Two weeks after Firaxis Games revealed Civilization VI, the development studio, along with its publisher, 2K Games, invited me to Santa Monica for a sneak preview of the next chapter in the popular strategy series. Like its numbered predecessors, this game keeps some of the series’ foundational mechanics. However, it also introduces new concepts that will shake up your Civilization stratagem, and I had just 60 turns to see what it has to offer.
A New Look
The first and most obvious change is its look. According to senior producer Dennis Shirk, the new graphics for the game were a combination of past titles such as the color palette of the mobile game Civilization Revolution, the look of cities from Civilization IV, and the overall detailed assets from Civilization V.
Instead of a series of clouds that signaled the fog of war in Civilization V, Firaxis took a page from the Age of Exploration, a time when European ships explored and mapped out parts of the world. In this spirit, the fog of war is represented by map-like sketches on areas that are either unexplored or not populated by one of your units.
Perhaps the most interesting implementation coming to the game is the introduction of a day and night cycle. Unfortunately, it wasn’t available in the current build, but I did see a glimpse of it during the completion of one of my Wonders (more on that later).
The First Steps
For the demo, I played as the Chinese, and immediately after creating my first city, I noticed a new feature called Eureka boosts. These have the ability to reduce the number of turns for your current technology research project. However, these boosts take effect at certain moments throughout the life of your civilization such as discovering a natural Wonder like the Great Barrier Reef, meeting a new civilization, or creating your first city.
The same technology boost also works for certain units. For example, I had a ranged Slinger as one of the starting combat units. However, there was a better ranged unit available in the early stages of the game, and it's called the Archer. However, I couldn't use an Archer yet as I had to research the required technology first in order to recruit it into service. Normally, the Archery technology would take eight turns, but if I used the Slinger to kill an enemy unit or barbarian, I could reduce the number of turns required to research Archery, meaning that I could get a head start in constructing a powerful unit for future potential conflicts.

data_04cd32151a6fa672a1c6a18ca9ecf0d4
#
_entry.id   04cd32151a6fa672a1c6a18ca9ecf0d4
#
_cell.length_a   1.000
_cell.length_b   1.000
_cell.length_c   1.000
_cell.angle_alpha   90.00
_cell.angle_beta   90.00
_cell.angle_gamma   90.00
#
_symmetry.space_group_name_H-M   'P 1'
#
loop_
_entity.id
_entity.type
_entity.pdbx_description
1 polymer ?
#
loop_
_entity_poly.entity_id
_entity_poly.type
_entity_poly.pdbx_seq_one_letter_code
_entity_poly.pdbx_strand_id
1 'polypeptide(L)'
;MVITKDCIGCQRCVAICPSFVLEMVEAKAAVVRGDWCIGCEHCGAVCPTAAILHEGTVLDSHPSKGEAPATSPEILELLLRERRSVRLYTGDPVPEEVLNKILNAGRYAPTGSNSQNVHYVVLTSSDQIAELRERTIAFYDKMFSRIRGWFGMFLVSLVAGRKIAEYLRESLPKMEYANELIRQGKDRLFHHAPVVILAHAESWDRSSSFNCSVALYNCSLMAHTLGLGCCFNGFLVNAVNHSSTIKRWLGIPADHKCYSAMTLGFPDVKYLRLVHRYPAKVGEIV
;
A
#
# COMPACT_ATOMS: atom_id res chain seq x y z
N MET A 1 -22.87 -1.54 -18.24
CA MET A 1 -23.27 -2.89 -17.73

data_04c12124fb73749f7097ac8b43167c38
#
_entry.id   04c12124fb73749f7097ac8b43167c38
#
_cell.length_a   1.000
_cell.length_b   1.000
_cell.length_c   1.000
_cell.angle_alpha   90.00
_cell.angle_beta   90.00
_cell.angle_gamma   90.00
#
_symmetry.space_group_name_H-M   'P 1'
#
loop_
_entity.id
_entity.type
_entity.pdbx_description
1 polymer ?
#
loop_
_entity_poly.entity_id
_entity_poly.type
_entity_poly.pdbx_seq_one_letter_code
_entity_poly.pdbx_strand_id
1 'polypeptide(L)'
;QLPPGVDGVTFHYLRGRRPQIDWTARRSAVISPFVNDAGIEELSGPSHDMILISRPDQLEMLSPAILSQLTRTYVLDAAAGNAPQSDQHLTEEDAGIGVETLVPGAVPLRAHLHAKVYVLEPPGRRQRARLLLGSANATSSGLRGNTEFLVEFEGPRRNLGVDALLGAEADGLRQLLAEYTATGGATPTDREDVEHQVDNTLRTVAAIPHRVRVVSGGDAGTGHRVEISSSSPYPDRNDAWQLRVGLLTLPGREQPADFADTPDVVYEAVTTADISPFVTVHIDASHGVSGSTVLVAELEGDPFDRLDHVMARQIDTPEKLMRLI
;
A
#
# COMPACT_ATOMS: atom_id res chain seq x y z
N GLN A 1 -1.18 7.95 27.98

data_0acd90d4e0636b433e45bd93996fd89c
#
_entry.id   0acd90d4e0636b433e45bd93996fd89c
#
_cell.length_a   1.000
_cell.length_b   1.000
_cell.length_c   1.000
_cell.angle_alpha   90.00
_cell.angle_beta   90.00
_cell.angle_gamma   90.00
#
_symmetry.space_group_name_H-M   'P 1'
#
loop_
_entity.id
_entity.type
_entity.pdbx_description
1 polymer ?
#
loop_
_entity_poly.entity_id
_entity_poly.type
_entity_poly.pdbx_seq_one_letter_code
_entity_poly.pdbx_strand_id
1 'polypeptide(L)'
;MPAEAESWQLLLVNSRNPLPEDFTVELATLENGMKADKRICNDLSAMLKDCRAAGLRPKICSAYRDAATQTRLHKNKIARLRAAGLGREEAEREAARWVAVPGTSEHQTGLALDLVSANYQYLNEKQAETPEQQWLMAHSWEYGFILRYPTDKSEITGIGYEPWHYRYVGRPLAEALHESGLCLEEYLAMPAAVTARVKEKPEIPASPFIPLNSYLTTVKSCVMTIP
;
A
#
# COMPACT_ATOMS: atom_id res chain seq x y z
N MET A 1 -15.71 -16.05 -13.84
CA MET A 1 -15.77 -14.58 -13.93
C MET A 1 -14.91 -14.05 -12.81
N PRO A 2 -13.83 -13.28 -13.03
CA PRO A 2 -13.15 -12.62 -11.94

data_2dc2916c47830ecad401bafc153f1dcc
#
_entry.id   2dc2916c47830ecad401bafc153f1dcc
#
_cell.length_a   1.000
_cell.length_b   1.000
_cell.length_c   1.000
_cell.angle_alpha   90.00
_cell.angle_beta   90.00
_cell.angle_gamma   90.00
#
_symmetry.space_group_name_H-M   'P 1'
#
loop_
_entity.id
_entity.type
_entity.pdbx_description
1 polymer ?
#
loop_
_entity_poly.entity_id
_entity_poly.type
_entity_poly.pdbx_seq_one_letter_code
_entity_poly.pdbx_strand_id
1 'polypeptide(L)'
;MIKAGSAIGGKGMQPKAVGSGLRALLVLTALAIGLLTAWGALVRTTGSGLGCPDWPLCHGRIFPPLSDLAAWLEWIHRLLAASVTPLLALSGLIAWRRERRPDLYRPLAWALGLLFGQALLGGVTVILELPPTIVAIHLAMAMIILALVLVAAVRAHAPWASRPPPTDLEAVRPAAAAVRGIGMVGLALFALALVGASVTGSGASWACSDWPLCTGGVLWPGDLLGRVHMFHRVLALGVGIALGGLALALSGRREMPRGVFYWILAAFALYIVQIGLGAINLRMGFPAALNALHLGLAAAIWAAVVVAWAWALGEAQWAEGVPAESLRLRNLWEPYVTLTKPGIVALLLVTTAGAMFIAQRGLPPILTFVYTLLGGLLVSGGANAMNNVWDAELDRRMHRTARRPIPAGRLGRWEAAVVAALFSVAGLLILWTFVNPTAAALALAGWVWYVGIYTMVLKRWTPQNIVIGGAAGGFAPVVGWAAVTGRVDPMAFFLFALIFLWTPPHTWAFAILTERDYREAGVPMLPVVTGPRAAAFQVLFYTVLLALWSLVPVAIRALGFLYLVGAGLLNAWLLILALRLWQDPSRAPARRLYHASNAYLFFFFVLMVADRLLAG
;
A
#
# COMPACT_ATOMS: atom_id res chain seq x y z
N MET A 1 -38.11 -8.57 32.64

But back to my first city. Aside from assigning it a defensive unit, I began to build my first Worker, or Builder, as the game now calls these production units. Once it was built, I learned that I could no longer automate these Builders to make improvements to my city tiles. Instead, I had to manually assign them to a tile and build the best structure in that location to benefit my citizens.
This allows you to tailor a city for a specific resource in its area, which makes finding the right tile to build your city much more important. You could have a city that’s focused on two major areas: gold and food production. This is where your specialized districts comes into play. It depends on the resources available in your general area.
If that wasn’t enough, the happiness of your citizens, which used to be measured on a global scale, is now reduced to each city. Your cities will have different levels of happiness based on your improvements to the area. Obviously, you’ll want to keep it high if you want to keep production up and avoid having your people revolt and join a different empire.
Remember those Builders that were creating a new improvement? These units no longer last for the entire length of the game. You have four Builders per unit, and once all four are used up, you have to build another one. It’s another way to keep you on your toes and keep lazy players, such as myself, from allowing the computer to run your affairs in each city.
Finally, there are the all-powerful Wonders. Unlike past games, you’ll actually have to sacrifice a tile in your city area for a Wonder. However, constructing one is more complicated than previous games because you'll need to meet certain requirements before you build a Wonder. For example, you can build the Pyramids only if they're constructed on a desert tile. Another example is Stonehenge, which requires a source of stone from your city in order to finish construction.